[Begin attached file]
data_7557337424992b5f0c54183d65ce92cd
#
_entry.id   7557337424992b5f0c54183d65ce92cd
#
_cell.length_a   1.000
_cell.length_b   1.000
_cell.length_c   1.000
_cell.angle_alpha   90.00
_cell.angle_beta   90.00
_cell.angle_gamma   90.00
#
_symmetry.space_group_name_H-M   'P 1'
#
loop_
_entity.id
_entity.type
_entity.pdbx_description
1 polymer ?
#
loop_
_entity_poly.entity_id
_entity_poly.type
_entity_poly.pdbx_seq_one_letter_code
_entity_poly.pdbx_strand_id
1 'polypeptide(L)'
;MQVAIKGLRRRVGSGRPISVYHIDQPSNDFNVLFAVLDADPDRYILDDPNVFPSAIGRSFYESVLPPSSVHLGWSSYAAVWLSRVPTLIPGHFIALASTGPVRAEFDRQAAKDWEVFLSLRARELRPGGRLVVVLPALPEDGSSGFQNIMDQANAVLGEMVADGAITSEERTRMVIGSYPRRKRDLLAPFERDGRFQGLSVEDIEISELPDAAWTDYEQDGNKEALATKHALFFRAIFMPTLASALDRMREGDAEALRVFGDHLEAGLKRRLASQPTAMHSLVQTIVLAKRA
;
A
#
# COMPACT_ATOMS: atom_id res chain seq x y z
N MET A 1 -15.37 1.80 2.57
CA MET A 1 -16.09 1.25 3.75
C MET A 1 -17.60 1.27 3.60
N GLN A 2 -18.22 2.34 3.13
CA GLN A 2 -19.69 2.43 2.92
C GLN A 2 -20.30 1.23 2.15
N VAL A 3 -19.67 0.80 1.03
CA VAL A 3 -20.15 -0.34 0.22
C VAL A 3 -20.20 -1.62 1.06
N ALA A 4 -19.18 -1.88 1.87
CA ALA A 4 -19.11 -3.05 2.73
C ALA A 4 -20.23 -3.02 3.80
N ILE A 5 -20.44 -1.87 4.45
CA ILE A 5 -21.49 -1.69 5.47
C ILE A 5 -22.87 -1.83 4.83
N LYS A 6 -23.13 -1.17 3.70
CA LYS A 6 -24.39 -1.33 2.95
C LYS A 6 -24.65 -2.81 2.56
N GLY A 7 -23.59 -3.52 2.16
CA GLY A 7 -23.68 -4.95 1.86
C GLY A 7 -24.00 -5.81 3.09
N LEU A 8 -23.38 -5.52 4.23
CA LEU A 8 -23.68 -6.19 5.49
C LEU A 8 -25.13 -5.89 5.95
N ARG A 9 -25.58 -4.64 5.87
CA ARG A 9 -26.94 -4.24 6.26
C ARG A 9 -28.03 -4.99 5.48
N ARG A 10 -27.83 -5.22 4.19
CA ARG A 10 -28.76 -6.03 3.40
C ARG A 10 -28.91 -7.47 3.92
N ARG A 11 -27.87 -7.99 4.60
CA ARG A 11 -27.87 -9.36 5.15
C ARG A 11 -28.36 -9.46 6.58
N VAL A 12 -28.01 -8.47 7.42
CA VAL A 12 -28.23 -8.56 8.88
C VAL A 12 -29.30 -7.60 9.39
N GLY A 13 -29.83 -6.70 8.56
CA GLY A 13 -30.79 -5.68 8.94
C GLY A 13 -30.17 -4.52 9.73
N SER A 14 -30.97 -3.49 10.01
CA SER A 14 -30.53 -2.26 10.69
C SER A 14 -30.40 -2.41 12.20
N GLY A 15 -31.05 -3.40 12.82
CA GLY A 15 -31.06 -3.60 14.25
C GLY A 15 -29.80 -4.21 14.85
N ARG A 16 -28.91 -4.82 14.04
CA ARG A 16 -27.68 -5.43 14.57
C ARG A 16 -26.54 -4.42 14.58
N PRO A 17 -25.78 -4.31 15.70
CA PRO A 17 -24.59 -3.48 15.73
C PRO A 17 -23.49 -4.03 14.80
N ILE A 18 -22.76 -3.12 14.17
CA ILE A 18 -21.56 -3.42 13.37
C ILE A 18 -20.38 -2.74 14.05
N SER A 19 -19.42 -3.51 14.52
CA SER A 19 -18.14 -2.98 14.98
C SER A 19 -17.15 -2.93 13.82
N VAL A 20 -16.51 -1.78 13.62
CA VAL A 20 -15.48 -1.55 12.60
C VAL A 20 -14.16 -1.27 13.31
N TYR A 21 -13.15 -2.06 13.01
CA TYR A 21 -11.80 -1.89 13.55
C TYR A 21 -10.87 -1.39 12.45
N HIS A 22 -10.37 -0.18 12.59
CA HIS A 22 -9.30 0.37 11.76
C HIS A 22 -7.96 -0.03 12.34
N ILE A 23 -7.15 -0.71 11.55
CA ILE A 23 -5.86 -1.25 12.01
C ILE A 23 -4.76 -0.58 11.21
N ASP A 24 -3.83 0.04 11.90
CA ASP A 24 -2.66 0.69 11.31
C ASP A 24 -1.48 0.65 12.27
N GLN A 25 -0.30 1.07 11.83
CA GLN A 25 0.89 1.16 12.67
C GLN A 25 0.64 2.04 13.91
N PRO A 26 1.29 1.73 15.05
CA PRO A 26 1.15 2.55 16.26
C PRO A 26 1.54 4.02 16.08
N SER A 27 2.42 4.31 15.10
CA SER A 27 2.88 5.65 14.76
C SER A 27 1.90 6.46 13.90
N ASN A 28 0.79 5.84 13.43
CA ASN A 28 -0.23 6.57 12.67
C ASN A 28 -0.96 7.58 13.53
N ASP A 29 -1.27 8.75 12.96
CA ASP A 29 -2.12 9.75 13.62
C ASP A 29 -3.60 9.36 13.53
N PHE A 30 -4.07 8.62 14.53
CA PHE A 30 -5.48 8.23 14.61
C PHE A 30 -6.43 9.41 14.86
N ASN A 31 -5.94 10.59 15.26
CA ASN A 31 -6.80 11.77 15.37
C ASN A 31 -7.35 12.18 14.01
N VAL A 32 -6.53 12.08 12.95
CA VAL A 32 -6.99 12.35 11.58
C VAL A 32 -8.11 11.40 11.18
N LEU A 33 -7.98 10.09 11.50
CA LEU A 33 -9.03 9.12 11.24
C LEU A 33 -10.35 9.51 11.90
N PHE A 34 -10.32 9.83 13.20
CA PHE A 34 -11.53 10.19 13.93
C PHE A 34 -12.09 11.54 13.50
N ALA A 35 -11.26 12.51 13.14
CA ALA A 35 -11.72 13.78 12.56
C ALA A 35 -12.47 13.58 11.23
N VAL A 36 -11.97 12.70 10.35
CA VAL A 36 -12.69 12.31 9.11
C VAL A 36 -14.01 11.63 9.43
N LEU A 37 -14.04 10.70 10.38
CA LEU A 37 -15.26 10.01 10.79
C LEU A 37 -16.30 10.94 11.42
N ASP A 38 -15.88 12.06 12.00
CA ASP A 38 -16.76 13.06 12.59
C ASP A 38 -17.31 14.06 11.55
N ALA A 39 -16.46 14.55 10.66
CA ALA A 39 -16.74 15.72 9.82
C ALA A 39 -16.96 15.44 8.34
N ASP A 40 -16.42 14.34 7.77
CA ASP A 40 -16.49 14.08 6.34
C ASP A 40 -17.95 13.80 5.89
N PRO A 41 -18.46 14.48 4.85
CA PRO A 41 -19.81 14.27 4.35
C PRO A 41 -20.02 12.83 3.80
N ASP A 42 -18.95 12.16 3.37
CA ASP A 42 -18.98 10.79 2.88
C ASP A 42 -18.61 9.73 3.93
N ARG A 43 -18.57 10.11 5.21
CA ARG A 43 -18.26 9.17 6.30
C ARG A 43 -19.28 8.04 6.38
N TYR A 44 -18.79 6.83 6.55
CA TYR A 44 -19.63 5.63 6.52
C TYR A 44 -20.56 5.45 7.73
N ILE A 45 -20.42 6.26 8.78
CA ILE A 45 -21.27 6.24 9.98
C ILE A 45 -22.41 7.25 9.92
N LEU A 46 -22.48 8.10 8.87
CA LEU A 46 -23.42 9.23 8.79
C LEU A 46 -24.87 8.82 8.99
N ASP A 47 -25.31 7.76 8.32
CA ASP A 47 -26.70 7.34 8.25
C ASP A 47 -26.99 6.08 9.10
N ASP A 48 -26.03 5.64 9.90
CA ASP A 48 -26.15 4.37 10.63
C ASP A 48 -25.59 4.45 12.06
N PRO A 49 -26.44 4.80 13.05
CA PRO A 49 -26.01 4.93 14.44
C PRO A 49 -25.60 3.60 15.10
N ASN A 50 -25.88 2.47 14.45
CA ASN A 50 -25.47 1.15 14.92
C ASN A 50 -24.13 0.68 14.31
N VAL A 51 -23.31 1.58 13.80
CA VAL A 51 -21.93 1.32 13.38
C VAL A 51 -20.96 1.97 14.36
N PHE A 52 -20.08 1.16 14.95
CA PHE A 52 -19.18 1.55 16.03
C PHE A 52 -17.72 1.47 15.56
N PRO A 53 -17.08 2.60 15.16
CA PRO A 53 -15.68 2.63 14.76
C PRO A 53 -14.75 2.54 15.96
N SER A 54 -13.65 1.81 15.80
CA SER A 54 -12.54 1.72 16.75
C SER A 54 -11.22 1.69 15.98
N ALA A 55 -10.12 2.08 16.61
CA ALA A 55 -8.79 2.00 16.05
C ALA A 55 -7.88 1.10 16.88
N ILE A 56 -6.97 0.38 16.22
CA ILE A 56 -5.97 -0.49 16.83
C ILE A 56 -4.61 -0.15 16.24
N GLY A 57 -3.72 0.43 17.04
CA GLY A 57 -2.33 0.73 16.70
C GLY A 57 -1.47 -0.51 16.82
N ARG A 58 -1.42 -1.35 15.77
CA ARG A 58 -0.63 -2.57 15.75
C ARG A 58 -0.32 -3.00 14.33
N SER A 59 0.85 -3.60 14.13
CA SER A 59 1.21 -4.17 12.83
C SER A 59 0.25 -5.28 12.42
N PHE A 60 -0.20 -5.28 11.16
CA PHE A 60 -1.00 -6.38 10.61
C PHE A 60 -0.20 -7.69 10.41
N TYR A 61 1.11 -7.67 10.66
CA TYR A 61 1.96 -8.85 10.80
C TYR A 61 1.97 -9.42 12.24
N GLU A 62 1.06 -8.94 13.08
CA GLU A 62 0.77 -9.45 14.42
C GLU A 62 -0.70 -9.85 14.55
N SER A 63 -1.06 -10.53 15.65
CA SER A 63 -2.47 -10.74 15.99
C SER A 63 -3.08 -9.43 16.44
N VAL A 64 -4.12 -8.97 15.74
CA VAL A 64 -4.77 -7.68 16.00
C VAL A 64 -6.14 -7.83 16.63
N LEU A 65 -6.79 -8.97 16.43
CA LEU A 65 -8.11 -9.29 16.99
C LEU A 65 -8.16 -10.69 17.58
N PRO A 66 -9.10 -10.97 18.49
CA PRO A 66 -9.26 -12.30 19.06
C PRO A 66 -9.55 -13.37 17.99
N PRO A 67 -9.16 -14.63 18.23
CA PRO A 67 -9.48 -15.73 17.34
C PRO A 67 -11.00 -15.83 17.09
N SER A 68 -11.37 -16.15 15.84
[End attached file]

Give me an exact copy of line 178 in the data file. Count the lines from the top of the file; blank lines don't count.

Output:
N ASN A 50 -25.88 2.47 14.45